Bilingual is Better
Aug
14
2009

ReadMe: I Know the River Loves Me

Posted by:  | Category: Books + Libros

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This giveaway is now closed. Thanks to all who entered and for all the wonderful comments. CONGRATULATION TO OUR WINNER: KALEN!

I can’t deny it. I was super excited when I got the package from Children’s Book Press (CPB) containing the book they had sent me to review for our second installment of our new monthly literacy series: ReadMe. I had already had the pleasure of enjoying several of their books from our local library and I couldn’t wait to see what Maya Christina Gonzalez‘ latest bilingual book, I Know the River Loves Me/Yo sé que el río me ama, was all about–especially because she is the writer and the illustrator!

As I wrote in this post, I really love the idea behind CBP: “a nonprofit publishing house founded in 1975 to promote cooperation and understanding through multicultural and bilingual literature, offering children a sense of their culture, history and, importance.”

Let me start by saying: Wow! ¡Excelente! I was immediately taken by the originality of its illustrations–before I even got to read the beautiful story the author composed. I wouldn’t use the word colorful to describe the illustrations since Gonzalez only uses a handful of hues: purple, black, green, blue, pink, but I would use the word vibrant. Maybe this is the reason why they are so captivating.

An award-winning artist and author, Maya Christina Gonzalez, has been hailed for her vibrant imagery and intense colors. She has illustrated more than 20 children’s books. My Colors, My World/Mis colores, mi mundo–the first booked she both penned and illustrated–was awarded the 2008 Pura Belpré Illustrator Honor Award.

I Know the River Loves Me is a children’s love story. It’s about friendship, belonging, transformation, reflection, care,” the author said in an email. “Through the story and the art, the river and I tried to convey how important we are to each other and how important it is to nurture friendships like this as children.”

I can’t relate to Gonzalez’ relationship with rivers–although I must say I love the music they make as they stream along and I’m getting to know them a lot better, together with my daughter who seems to love them, now that we live in Colorado. However, what I can relate to is the importance of developing a relationship with nature, especially as a child. I’ve felt the same way about the ocean, the Pacific Ocean to be exact, since I can remember. And, it’s one of the reason’s why I know that, even though I love Colorado for its amazing beauty, I can’t settle down in this state. The majesty and immensity of the ocean clamors for me. It’s a complex relationship not easily described the one between humans and nature; yet, the author of I Know the River Loves Me has managed fluently.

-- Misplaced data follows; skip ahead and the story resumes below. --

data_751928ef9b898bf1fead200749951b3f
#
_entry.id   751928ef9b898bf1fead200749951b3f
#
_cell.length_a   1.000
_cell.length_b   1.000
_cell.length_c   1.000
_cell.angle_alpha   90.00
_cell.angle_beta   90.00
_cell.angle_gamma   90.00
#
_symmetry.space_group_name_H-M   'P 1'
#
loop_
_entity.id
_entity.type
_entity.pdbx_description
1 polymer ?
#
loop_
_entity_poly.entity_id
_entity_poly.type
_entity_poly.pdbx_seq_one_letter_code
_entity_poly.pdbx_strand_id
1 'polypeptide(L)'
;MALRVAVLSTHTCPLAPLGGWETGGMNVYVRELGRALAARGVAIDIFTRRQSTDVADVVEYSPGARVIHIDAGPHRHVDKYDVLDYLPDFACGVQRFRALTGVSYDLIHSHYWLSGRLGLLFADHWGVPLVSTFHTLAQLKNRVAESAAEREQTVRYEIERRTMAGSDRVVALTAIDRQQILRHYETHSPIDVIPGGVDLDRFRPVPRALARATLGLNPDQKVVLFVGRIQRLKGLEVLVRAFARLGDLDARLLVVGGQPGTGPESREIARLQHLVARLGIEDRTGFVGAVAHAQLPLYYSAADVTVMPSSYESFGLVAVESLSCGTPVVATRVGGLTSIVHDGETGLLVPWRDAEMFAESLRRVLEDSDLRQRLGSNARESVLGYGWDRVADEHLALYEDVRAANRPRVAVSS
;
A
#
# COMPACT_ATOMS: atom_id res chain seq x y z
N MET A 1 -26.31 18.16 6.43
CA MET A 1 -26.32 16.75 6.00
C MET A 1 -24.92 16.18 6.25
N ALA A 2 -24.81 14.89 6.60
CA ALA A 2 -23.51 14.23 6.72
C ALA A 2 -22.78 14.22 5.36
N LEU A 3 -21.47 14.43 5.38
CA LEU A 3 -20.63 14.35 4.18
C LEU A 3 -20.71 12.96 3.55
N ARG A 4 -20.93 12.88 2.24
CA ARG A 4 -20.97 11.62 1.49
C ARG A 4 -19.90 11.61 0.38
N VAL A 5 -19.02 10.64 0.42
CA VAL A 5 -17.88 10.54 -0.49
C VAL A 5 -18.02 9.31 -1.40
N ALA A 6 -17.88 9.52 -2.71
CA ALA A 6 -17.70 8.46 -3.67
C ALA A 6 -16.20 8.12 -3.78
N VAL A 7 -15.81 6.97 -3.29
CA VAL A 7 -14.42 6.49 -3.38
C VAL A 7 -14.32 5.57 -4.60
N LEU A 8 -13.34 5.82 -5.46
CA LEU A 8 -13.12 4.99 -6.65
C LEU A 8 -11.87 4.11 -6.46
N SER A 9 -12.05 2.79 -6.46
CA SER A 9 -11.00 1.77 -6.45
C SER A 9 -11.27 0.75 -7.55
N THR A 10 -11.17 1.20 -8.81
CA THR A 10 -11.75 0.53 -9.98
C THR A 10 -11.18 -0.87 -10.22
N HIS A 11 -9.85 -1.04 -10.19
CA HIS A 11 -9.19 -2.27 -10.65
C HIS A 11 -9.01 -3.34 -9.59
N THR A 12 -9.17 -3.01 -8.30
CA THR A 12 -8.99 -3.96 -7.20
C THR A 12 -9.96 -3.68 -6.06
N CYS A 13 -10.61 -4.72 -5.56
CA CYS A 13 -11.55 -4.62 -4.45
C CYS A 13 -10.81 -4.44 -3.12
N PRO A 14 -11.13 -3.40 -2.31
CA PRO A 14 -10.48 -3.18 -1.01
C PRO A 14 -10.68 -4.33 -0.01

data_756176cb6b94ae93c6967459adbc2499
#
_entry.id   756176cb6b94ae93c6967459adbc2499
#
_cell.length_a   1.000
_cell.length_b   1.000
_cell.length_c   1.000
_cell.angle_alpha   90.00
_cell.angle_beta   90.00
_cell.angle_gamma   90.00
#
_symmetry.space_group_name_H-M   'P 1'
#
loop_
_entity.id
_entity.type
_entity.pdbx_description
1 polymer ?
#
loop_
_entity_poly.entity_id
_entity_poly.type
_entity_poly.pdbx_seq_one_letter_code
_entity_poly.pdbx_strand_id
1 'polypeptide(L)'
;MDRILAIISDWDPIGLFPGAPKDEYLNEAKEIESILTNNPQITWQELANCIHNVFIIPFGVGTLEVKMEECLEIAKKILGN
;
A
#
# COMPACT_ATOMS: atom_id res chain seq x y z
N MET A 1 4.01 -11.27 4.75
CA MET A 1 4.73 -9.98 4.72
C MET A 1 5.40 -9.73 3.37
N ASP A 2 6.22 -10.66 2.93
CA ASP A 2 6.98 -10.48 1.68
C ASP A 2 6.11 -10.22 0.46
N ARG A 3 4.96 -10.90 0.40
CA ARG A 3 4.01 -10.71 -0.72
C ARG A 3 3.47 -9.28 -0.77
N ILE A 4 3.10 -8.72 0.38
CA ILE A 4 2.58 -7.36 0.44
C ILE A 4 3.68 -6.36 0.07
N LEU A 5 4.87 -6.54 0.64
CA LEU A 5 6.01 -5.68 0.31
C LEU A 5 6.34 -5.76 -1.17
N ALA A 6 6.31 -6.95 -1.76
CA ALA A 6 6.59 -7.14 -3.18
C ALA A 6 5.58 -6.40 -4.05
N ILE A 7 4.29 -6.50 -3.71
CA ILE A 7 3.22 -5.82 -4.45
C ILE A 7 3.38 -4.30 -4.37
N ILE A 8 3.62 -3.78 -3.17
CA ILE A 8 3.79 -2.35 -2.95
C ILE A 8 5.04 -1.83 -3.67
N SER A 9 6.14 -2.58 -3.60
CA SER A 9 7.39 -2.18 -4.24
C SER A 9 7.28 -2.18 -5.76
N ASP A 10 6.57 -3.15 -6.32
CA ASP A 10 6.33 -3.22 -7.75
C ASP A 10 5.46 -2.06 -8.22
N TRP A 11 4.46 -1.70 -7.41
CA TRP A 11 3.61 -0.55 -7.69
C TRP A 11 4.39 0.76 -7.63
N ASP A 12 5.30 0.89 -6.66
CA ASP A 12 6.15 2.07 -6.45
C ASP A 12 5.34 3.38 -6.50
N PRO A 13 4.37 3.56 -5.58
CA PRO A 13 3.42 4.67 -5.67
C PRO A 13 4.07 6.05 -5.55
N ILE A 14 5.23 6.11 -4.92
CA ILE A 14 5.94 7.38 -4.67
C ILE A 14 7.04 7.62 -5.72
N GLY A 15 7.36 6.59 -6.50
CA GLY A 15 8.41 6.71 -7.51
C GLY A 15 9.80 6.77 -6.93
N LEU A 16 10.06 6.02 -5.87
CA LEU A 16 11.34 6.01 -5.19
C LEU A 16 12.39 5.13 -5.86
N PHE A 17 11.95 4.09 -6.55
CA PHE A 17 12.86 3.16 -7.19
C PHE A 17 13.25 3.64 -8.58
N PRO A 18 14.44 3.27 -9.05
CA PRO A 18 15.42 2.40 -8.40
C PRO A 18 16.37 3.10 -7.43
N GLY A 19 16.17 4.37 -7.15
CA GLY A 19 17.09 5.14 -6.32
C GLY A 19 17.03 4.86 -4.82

Listening to her explain how the story came alive, it’s easy to see why.

Maya Christina Gonzalez

“I love rivers. I have sat with rivers from India to Puerto Rico to Mexico and Brazil and all over America. I love their flow and the way they change sometimes with each day. But one of my good friends is the Yuba River in California. I have been visiting her for many years,” Gonzalez explained. “I was sitting by her side a year ago when I could swear she was telling me a story. I laughed and listened. By the time I left to go home to the city I had a pretty good idea of a tale, but had no plans for a book at that time. of course, within a short time I was asked to write a book for Children’s Book Press. I laughed even harder now because it felt like the river knew. So I had to tell her tale.”

It’s not the first time Gonzalez works with Children’s Book Press. In fact, their relationship goes back many years and the author is quick to express her appreciation for the fact that most of their books are bilingual, as she tells the common tale shared by so many second and third generation Latinos in this country.